I stumbled upon this text:
Many thanks go, first of all, to the authors of more than a thousand sentences quoted in Artful Sentences: Syntax as Style. Each author's name and the title of the work appear at the end of the quotation and again in a bibliography-index that includes publisher and date. I hope readers will enjoy these wonderful examples as much as I do and will be inspired by them.
—Artful Sentences: Syntax as Style, Virginia Tufte.
I wonder why there is no article before publisher and date and yet both publisher and date are in the singular. As far as I know, both of them are almost always used in the singular. And if I happened to write that by any remote chance, I guess I would write it as either publishers and dates or the publisher and date. (That is, it should be in the plural or else I should use an article there.)
I tried to come up with a good way to explain this case of a bare noun phrase (also known as "bare NP", or "bare nominal"), but couldn't come up with one. It's unlike "prep. + noun" phrases (such as by bus, at home, on phone, etc.) It's also unlike bare noun phrases designating a role being used after a linking verb (such as "He became president of ..." "She became secretary-treasurer and chief executive officer"). Maybe it's like go to hospital, where hospital is used as if it's a mass noun. (Then again, it's after to, which is also a preposition.) But I'm not sure.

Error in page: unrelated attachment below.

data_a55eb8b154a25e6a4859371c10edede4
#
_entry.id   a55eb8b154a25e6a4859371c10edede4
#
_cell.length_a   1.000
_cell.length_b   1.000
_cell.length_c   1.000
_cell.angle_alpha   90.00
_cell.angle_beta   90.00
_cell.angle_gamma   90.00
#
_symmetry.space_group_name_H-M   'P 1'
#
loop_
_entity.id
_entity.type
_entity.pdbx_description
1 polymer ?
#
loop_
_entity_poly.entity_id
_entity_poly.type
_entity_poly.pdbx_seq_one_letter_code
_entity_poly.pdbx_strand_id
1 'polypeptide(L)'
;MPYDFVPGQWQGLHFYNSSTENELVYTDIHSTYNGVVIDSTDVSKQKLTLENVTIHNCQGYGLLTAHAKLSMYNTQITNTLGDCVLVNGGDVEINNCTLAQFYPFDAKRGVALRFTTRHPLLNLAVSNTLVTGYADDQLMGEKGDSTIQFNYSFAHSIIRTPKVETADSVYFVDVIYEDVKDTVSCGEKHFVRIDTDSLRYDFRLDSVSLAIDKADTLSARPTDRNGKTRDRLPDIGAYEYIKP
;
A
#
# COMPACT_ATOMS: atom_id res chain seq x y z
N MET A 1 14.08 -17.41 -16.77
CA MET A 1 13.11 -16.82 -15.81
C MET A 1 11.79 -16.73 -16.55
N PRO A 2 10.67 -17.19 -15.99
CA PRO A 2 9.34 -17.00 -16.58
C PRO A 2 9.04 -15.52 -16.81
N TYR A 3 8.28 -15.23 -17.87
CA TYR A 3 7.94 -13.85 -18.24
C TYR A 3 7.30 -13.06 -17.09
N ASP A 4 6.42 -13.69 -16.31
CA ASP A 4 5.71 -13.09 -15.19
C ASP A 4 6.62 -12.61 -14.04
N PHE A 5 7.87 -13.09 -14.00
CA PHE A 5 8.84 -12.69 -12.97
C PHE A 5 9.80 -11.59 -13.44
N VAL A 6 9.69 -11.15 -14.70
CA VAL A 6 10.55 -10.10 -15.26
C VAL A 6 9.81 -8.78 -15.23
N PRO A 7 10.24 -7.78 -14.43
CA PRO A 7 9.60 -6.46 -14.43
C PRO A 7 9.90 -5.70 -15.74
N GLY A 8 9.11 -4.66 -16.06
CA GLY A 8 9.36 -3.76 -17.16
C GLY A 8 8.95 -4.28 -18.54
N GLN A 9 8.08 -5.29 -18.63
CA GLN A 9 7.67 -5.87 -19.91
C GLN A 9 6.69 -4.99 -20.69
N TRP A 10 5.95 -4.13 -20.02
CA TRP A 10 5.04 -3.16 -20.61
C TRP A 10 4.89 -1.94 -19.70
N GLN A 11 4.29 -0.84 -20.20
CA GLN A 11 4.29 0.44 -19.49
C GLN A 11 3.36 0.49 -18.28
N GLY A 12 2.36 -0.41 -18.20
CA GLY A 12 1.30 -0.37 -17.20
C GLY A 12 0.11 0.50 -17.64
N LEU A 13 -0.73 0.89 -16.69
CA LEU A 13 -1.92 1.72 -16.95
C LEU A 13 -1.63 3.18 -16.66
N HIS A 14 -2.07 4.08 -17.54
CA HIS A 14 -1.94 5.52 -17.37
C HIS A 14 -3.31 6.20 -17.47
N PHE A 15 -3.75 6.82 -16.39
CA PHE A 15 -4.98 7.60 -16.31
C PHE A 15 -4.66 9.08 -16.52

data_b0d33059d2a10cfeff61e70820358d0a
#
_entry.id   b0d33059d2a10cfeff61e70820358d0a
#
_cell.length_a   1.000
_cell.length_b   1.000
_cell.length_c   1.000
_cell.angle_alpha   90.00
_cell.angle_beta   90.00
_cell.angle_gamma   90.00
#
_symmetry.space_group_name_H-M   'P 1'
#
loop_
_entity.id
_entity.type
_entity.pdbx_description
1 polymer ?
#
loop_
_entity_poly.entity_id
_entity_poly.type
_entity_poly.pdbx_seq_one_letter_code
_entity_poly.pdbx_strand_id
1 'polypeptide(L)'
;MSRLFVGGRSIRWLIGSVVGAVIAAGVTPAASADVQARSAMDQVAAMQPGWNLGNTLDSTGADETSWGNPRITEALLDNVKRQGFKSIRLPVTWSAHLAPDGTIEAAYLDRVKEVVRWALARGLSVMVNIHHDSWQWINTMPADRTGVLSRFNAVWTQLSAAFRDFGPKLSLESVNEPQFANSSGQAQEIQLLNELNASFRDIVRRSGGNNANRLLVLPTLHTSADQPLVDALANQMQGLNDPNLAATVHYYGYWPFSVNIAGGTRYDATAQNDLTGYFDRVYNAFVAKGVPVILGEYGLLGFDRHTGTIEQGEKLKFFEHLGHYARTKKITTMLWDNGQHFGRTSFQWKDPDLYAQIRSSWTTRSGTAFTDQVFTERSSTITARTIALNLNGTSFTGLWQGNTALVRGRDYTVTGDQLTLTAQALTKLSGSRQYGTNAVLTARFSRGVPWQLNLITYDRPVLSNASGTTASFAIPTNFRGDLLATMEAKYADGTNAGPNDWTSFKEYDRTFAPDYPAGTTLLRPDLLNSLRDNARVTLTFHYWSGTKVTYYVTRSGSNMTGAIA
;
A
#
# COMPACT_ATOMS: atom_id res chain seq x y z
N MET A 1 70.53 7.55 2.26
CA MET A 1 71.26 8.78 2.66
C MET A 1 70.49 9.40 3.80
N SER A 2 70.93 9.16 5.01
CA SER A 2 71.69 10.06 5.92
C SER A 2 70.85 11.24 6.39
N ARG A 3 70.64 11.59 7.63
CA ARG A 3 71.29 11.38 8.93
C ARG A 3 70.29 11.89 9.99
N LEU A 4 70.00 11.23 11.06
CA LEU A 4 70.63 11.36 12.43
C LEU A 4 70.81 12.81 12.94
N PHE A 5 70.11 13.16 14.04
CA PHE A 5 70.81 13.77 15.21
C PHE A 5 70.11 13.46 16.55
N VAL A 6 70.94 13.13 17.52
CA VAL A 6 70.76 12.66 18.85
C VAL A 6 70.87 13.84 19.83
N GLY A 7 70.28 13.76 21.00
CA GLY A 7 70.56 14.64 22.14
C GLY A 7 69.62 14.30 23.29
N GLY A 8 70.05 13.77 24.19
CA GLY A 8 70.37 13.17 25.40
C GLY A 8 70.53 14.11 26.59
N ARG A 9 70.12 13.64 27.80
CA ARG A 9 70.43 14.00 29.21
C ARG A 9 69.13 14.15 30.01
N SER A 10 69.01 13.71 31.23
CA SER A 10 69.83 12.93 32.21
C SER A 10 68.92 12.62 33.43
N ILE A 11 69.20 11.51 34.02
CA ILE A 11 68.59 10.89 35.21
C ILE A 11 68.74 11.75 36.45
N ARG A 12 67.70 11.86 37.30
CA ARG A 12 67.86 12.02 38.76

How should we explain this use of publisher and date?